One thing Pulver said at yesterday’s press conference – “simply this is the right decision for Super Rugby” – reinforces that what is at the heart of the decision, is what is being missed in the emotion of the reaction.

    Australian rugby and Super Rugby are two entirely different things. Yet they have become intertwined to the extent that a decision made to benefit a competition that comprises five competing nations, has earth-shattering consequences to the domestic fabric of one of those nations, Australia.

    In short, this announcement, and the reverberations around it, can be seen as ‘payday’ for Australian rugby failing to develop its own domestic professional competition.

    While it is Pulver and ARU Chairman Cameron Clyne who now cop all of the blame, a good deal of it might be better shared with John O’Neill and the administration that shut down the ARC after only one season in 2007 – ironically in times when Australian rugby still had a little bit of money in the bank.

    A national domestic competition was needed back then as it is today but, as ever in Australian rugby, parochial state interest proved too big a hurdle to overcome. That the same argument is still run today, by self-interested Sydney and Brisbane clubs, that they, and not a truly national state or franchise competition, are the rightful ‘second tier’, speaks volumes for the deep rooted animosity that exists within the code. It shows the willingness for participants to point fingers at each other instead of coming together for the common good.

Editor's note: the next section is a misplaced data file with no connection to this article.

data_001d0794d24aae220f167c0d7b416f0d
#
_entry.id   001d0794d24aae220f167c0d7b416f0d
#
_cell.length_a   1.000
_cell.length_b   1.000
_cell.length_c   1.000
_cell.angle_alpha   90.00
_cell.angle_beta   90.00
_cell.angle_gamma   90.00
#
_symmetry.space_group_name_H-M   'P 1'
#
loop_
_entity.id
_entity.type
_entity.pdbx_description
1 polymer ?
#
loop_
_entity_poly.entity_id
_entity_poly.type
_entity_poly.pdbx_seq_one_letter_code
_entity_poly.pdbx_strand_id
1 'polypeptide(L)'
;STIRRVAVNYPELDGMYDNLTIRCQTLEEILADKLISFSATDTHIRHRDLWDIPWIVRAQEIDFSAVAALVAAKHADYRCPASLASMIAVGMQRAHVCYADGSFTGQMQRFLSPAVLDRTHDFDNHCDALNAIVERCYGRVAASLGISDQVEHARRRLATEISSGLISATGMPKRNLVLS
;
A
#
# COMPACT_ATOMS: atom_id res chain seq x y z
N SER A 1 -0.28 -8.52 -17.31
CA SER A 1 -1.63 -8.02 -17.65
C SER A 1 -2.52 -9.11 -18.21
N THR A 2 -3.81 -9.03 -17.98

This is not just rugby’s problem by the way. This year we have seen the Australian Olympic movement, cricket, rugby league, AFL, netball and football all wage vicious civil war over matters of governance and/or salaries. It is the Australian way to bicker and challenge city hall, and rugby is not exempt.

    Bill Pulver Cameron Clyne press conference